Dec 23, 2012 at 12:58 AM
 

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ben egbert
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p.1 #9 · p.1 #9 · Muley point - help with processing


I think the primary issue here is atmospheric haze. It cuts contrast and does indeed provide a low DR image. The river canyon is not bad, but when you attempt to do something with Monument Valley, there is just too much haze.



Dec 23, 2012 at 01:04 AM
AuntiPode
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p.1 #10 · p.1 #10 · Muley point - help with processing


So many possible renditions. Two more:












Dec 23, 2012 at 01:15 AM
Camperjim
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p.1 #11 · p.1 #11 · Muley point - help with processing


I have quite a few more images that I plan on processing. Here are three more that I think came out better than the first one I posted. Fortunately I have plenty of raw material to work with. I am finding that even subtle changes in the lighting can make processing for this scene either much more difficult or easier. Anyway, with some of the pointers you folks have given me, I think I am heading in the right direction.





3373







3384







3394




Dec 23, 2012 at 03:25 AM
ben egbert
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p.1 #12 · p.1 #12 · Muley point - help with processing


3373 is my favorite here, I always expect to see red in this country. The side light helps as well. I like it.

You are too far away from MV for it to be a primary subject Its the foreground that is primary. I do like MV included however, but for processing purposes, it does not need to be developed as highly as the foreground and certainly not to its detriment.



Dec 23, 2012 at 03:48 PM
Camperjim
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p.1 #13 · p.1 #13 · Muley point - help with processing


We seem to be attracted to red like moths towards a flame. I think that is one of the issues with this area. The light in the last image is still very early morning but less red. The foreground more accurately reflects the natural colors....which are none too attractive. The colors are mostly light yellow, white, black and greenish hues. Even worse with sharpening or contrast enhancement, the image takes on a gritty and grainy appearance. The only solution seems to be a very early sunrise or late sunset shot. I had a nice sunrise on the day these images were shot but there were clouds and the light came and went. #3373 and a few images taken about the same time are the only ones likely to work well.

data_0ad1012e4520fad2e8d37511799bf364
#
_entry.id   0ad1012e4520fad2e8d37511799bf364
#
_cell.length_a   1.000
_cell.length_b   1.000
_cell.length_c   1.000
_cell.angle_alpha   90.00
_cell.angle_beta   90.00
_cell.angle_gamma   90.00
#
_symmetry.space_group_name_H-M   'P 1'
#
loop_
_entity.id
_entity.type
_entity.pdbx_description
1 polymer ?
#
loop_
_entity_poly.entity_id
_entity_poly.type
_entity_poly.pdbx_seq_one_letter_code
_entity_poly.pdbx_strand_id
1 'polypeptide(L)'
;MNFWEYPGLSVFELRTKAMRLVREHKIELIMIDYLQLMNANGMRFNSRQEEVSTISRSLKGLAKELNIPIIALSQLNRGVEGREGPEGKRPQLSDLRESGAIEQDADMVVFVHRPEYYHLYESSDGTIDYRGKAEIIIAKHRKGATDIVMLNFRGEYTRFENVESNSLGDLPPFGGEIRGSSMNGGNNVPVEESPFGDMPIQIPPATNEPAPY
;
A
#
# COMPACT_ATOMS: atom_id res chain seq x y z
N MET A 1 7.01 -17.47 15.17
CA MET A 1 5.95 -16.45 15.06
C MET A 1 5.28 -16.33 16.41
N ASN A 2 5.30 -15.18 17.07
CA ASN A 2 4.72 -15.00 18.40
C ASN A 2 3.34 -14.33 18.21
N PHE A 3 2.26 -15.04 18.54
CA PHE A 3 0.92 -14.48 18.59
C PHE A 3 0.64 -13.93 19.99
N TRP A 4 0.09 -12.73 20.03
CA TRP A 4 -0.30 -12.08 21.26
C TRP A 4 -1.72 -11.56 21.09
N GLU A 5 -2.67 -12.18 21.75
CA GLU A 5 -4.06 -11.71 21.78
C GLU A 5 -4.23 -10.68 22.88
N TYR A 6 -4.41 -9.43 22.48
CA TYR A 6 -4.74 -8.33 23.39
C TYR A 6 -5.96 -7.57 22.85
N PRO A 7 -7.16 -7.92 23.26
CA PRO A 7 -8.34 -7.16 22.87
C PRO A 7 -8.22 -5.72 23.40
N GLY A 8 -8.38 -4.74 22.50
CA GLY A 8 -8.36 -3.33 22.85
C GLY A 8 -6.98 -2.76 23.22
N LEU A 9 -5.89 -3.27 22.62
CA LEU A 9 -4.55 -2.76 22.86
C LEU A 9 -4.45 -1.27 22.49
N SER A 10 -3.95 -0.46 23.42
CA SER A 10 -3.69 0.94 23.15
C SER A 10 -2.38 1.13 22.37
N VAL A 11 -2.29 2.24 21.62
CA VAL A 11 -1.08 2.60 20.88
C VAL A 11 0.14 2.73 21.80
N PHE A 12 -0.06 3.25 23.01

Dec 23, 2012 at 04:02 PM
gneto
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p.1 #14 · p.1 #14 · Muley point - help with processing


Took a try at it. Couldn't avoid the extreme grain, perhaps because I'm working from a low-res jpeg?











Dec 23, 2012 at 06:34 PM
RustyBug
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p.1 #15 · p.1 #15 · Muley point - help with processing


A few tweaks ... i.e. S&P to taste.







Dec 24, 2012 at 02:19 AM
Greg Campbell
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p.1 #16 · p.1 #16 · Muley point - help with processing


Camperjim wrote:
I have quite a few more images that I plan on processing. Here are three more that I think came out better than the first one I posted. Fortunately I have plenty of raw material to work with. I am finding that even subtle changes in the lighting can make processing for this scene either much more difficult or easier. Anyway, with some of the pointers you folks have given me, I think I am heading in the right direction.


I think you've found your answer.

This thread's original images is, IMO, a 'no hoper' that was never going to look good. Too much haze, flat lighting, and no real subject or compositional theme.

In my experience, if an image doesn't start to 'pop' after 20 seconds of PP (adjusting the black and white points, rough crop of any dead space) it's never gong to amount to much. HDR, 'Scotty, I need more saturation!,' and other PP thrashing seldom help. When this happens (I'm all too familiar with the sinking sensation!), I give it some though, make some mental notes, and move on to the next file.



Dec 27, 2012 at 05:33 PM